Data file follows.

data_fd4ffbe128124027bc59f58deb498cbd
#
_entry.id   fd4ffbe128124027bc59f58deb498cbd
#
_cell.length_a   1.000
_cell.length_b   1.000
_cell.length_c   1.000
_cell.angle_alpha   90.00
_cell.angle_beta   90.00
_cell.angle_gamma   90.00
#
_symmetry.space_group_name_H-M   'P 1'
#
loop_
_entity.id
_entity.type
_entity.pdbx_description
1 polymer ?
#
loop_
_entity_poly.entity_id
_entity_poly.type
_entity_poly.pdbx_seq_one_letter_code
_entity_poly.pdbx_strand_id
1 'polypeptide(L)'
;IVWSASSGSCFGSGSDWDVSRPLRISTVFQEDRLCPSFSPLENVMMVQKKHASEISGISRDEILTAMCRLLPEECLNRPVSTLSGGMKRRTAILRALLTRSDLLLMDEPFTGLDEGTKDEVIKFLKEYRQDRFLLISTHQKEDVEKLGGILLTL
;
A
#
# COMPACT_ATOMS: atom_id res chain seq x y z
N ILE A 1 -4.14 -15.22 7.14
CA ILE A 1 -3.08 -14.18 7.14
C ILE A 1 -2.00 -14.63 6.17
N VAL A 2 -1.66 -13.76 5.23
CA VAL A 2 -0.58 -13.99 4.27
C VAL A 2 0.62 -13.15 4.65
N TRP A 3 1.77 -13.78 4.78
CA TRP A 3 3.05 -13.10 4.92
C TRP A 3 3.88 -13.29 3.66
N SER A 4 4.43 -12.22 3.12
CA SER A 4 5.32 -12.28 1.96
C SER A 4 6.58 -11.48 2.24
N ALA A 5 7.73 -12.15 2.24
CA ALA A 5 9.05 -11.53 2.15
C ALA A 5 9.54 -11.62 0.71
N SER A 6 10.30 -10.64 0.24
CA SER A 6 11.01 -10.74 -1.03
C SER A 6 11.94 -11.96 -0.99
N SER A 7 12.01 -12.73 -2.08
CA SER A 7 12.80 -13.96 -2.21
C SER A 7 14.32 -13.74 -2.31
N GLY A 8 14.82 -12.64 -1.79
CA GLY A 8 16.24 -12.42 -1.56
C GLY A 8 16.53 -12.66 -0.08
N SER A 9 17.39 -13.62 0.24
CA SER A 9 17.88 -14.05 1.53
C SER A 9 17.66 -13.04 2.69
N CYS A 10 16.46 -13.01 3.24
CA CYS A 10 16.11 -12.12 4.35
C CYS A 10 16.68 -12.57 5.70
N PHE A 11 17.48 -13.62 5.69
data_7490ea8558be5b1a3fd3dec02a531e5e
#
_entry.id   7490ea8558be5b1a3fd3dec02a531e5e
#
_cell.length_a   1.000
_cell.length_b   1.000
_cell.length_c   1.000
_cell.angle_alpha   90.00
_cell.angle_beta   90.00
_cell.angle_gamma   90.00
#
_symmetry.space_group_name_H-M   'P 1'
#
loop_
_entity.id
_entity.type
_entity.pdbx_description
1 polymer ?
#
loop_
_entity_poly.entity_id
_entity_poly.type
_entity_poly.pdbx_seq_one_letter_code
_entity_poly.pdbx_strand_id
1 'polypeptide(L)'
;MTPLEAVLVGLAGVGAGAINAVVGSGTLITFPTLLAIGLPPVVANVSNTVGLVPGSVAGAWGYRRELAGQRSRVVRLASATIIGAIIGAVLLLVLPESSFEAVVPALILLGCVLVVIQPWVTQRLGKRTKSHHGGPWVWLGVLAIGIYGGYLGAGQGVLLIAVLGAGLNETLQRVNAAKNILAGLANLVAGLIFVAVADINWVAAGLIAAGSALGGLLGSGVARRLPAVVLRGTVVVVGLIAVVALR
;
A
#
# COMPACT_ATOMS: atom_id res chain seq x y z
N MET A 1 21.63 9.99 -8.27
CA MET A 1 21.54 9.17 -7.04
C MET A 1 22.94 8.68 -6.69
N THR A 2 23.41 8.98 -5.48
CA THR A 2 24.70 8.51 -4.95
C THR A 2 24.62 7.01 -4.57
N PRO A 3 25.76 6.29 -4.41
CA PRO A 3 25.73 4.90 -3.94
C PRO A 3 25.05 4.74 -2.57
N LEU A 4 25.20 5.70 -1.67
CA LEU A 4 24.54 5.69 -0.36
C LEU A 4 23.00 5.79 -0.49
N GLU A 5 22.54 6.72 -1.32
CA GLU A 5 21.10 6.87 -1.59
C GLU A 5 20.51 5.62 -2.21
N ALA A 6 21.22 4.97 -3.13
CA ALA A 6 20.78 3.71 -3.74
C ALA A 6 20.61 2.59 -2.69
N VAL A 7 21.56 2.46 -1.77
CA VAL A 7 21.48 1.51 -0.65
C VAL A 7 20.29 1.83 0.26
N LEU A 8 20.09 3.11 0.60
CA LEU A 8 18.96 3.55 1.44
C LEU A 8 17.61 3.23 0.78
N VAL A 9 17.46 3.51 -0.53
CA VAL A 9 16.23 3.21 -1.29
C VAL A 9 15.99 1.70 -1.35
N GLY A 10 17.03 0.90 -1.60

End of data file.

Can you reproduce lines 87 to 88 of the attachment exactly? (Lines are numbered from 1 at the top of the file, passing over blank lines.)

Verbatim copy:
;MTPLEAVLVGLAGVGAGAINAVVGSGTLITFPTLLAIGLPPVVANVSNTVGLVPGSVAGAWGYRRELAGQRSRVVRLASATIIGAIIGAVLLLVLPESSFEAVVPALILLGCVLVVIQPWVTQRLGKRTKSHHGGPWVWLGVLAIGIYGGYLGAGQGVLLIAVLGAGLNETLQRVNAAKNILAGLANLVAGLIFVAVADINWVAAGLIAAGSALGGLLGSGVARRLPAVVLRGTVVVVGLIAVVALR
;